I have a guest post over at Wes Fryer’s blog website, Moving at the Speed of Creativity, today. It’s about the toolkit I use to make my videos, and what I’m learning about myself and my teaching from making them.
Here’s some of the core ideas:
Blogging was reflective, but it didn’t really help my teaching style improve directly. The YouTube video series is much more about direct instruction. One of the first examples of this was a video about sentence structure. Another video, about the Indian Monsoons and their effect on trade routes, is also a big hit, not just with me but with people in India.
Because there’s a worldwide audience, I find I’m much more careful about speaking what I believe is true. I don’t want to get slammed by people around the world for saying wrong things about their country… but I also welcome the opportunity to show students the comments the videos are drawing, and showing them that I’m capable of being wrong. My students thought the guy who thought my video was boring was funny. They assured me that they thought the video was useful, even if this guy thought it was dull.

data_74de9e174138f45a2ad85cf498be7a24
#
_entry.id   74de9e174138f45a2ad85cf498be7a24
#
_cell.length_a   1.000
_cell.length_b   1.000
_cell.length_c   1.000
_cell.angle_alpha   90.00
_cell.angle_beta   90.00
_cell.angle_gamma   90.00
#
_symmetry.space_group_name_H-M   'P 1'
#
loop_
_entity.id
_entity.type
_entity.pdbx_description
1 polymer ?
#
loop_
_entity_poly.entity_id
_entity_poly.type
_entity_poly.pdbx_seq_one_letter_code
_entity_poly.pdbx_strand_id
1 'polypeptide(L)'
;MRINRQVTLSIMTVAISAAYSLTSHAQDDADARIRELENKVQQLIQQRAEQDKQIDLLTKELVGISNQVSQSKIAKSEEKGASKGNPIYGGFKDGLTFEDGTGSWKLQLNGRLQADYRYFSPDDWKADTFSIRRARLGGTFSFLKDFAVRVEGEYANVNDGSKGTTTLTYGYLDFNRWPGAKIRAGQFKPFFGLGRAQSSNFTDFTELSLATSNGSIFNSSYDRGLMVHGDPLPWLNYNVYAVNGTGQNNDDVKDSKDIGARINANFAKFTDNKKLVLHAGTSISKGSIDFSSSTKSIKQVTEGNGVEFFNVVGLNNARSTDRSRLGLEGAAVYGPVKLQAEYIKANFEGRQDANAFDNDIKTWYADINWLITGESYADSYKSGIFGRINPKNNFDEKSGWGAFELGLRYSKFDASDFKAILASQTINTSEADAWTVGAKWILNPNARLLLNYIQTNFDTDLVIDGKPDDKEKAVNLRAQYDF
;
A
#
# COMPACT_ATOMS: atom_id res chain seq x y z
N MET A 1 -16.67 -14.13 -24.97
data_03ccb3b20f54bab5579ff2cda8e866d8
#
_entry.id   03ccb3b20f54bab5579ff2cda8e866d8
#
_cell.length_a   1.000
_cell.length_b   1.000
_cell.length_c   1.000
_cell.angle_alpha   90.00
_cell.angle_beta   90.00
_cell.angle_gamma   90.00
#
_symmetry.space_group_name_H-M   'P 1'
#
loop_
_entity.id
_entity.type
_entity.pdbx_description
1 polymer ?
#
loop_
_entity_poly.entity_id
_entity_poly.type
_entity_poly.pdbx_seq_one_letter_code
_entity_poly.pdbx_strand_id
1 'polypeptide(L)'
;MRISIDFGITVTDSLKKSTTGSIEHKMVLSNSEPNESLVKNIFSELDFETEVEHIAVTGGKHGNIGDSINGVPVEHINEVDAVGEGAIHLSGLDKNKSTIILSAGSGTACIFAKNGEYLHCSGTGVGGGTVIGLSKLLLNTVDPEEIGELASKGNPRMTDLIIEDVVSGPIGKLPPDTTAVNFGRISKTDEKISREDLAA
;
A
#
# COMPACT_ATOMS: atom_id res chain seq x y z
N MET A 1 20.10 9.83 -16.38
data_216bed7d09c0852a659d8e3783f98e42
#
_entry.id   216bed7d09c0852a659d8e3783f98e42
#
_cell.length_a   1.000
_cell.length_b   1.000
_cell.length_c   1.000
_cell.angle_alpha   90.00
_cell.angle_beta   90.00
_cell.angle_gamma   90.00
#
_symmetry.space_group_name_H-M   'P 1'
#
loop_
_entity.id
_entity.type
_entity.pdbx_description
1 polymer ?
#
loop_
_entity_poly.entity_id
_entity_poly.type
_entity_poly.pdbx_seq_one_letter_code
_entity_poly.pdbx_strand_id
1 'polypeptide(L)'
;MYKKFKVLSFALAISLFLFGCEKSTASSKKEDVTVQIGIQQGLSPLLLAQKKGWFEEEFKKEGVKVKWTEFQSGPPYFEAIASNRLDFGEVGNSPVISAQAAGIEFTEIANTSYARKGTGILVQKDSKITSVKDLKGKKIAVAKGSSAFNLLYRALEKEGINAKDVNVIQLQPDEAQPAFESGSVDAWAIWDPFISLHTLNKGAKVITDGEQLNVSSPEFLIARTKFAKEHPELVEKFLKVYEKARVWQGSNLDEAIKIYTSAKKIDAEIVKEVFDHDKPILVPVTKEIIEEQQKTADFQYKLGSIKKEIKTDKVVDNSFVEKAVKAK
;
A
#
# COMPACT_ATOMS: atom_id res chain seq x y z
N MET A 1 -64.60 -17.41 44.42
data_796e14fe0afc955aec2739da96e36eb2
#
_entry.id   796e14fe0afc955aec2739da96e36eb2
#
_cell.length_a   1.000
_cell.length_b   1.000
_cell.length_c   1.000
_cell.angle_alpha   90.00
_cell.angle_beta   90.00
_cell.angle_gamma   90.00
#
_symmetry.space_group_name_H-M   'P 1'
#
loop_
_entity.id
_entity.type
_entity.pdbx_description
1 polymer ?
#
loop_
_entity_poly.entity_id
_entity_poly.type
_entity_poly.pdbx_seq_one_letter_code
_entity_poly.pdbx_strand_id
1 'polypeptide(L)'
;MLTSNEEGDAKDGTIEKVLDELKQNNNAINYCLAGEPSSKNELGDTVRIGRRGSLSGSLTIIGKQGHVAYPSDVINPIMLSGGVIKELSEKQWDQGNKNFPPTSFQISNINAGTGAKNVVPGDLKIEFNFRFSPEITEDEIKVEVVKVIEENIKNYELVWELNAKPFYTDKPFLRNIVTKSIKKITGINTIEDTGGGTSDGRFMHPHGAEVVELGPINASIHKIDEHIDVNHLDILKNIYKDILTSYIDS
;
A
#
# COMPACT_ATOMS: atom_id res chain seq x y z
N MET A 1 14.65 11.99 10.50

I think the last points I want to make are about vulnerability and openness. A lot of students are watching these videos, apparently, because there are a lot of re-watches. People are getting useful ideas from the videos, and understanding things about writing and about history from them. Even though I’m responsible for my students’ learning, now it’s possible that I’m responsible for some of your students’ learning, too. Even though I’m continuing to speak to my students, I’m trying to be conscious that I’m speaking to a larger audience than just the kids in my own classroom. Does it make me a better teacher? Time will tell.
And I think that’s the critical thing to recognize. When you become a digitally active teacher, your work affects a larger audience than just yourself. Being a blogger, it turns out, is a relatively minor way to reach out to the world. But being a maker of videos or slideshows, or really making anything for others to use online, turns out to be a big way to change who you are as a teacher.